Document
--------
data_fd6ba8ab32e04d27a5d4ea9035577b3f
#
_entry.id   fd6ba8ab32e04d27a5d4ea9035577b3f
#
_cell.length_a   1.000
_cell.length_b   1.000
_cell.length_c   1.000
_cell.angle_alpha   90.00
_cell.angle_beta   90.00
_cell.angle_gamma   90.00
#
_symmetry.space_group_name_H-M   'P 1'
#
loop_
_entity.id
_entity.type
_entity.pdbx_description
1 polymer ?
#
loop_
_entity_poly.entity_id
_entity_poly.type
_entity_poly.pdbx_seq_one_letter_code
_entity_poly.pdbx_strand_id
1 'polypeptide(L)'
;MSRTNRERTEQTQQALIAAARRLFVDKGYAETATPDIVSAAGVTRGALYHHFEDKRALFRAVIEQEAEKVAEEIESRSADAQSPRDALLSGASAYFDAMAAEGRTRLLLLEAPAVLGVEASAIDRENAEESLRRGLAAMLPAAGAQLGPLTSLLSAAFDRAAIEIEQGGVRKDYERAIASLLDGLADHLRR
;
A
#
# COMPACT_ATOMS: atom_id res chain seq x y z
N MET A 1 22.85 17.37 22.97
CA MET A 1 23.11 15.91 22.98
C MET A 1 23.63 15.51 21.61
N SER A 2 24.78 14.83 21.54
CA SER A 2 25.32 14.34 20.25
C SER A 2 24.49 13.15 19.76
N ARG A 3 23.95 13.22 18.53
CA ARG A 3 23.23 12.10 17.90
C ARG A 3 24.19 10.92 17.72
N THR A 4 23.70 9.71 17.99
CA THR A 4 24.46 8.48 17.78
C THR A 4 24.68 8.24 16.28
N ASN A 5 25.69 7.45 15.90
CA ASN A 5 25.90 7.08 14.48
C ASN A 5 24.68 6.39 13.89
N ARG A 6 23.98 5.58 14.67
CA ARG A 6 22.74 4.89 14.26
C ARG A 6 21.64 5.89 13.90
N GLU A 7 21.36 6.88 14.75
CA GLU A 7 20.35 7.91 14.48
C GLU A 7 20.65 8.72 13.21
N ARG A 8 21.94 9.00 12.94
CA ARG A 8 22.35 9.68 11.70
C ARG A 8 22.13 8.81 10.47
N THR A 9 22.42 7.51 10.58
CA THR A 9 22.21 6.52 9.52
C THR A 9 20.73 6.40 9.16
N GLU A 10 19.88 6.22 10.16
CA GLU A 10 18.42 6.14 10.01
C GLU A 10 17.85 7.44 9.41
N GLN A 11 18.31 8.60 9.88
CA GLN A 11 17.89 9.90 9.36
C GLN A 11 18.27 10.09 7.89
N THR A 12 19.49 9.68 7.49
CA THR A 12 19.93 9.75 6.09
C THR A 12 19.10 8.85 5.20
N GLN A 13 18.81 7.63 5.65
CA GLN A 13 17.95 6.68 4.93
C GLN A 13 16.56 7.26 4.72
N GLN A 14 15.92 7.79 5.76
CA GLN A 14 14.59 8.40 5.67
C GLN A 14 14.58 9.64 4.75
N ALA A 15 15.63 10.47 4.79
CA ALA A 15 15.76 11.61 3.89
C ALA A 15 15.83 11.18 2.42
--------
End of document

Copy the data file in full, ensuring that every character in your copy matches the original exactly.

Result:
data_fd6ba8ab32e04d27a5d4ea9035577b3f
#
_entry.id   fd6ba8ab32e04d27a5d4ea9035577b3f
#
_cell.length_a   1.000
_cell.length_b   1.000
_cell.length_c   1.000
_cell.angle_alpha   90.00
_cell.angle_beta   90.00
_cell.angle_gamma   90.00
#
_symmetry.space_group_name_H-M   'P 1'
#
loop_
_entity.id
_entity.type
_entity.pdbx_description
1 polymer ?
#
loop_
_entity_poly.entity_id
_entity_poly.type
_entity_poly.pdbx_seq_one_letter_code
_entity_poly.pdbx_strand_id
1 'polypeptide(L)'
;MSRTNRERTEQTQQALIAAARRLFVDKGYAETATPDIVSAAGVTRGALYHHFEDKRALFRAVIEQEAEKVAEEIESRSADAQSPRDALLSGASAYFDAMAAEGRTRLLLLEAPAVLGVEASAIDRENAEESLRRGLAAMLPAAGAQLGPLTSLLSAAFDRAAIEIEQGGVRKDYERAIASLLDGLADHLRR
;
A
#
# COMPACT_ATOMS: atom_id res chain seq x y z
N MET A 1 22.85 17.37 22.97
CA MET A 1 23.11 15.91 22.98
C MET A 1 23.63 15.51 21.61
N SER A 2 24.78 14.83 21.54
CA SER A 2 25.32 14.34 20.25
C SER A 2 24.49 13.15 19.76
N ARG A 3 23.95 13.22 18.53
CA ARG A 3 23.23 12.10 17.90
C ARG A 3 24.19 10.92 17.72
N THR A 4 23.70 9.71 17.99
CA THR A 4 24.46 8.48 17.78
C THR A 4 24.68 8.24 16.28
N ASN A 5 25.69 7.45 15.90
CA ASN A 5 25.90 7.08 14.48
C ASN A 5 24.68 6.39 13.89
N ARG A 6 23.98 5.58 14.67
CA ARG A 6 22.74 4.89 14.26
C ARG A 6 21.64 5.89 13.90
N GLU A 7 21.36 6.88 14.75
CA GLU A 7 20.35 7.91 14.48
C GLU A 7 20.65 8.72 13.21
N ARG A 8 21.94 9.00 12.94
CA ARG A 8 22.35 9.68 11.70
C ARG A 8 22.13 8.81 10.47
N THR A 9 22.42 7.51 10.58
CA THR A 9 22.21 6.52 9.52
C THR A 9 20.73 6.40 9.16
N GLU A 10 19.88 6.22 10.16
CA GLU A 10 18.42 6.14 10.01
C GLU A 10 17.85 7.44 9.41
N GLN A 11 18.31 8.60 9.88
CA GLN A 11 17.89 9.90 9.36
C GLN A 11 18.27 10.09 7.89
N THR A 12 19.49 9.68 7.49
CA THR A 12 19.93 9.75 6.09
C THR A 12 19.10 8.85 5.20
N GLN A 13 18.81 7.63 5.65
CA GLN A 13 17.95 6.68 4.93
C GLN A 13 16.56 7.26 4.72
N GLN A 14 15.92 7.79 5.76
CA GLN A 14 14.59 8.40 5.67
C GLN A 14 14.58 9.64 4.75
N ALA A 15 15.63 10.47 4.79
CA ALA A 15 15.76 11.61 3.89
C ALA A 15 15.83 11.18 2.42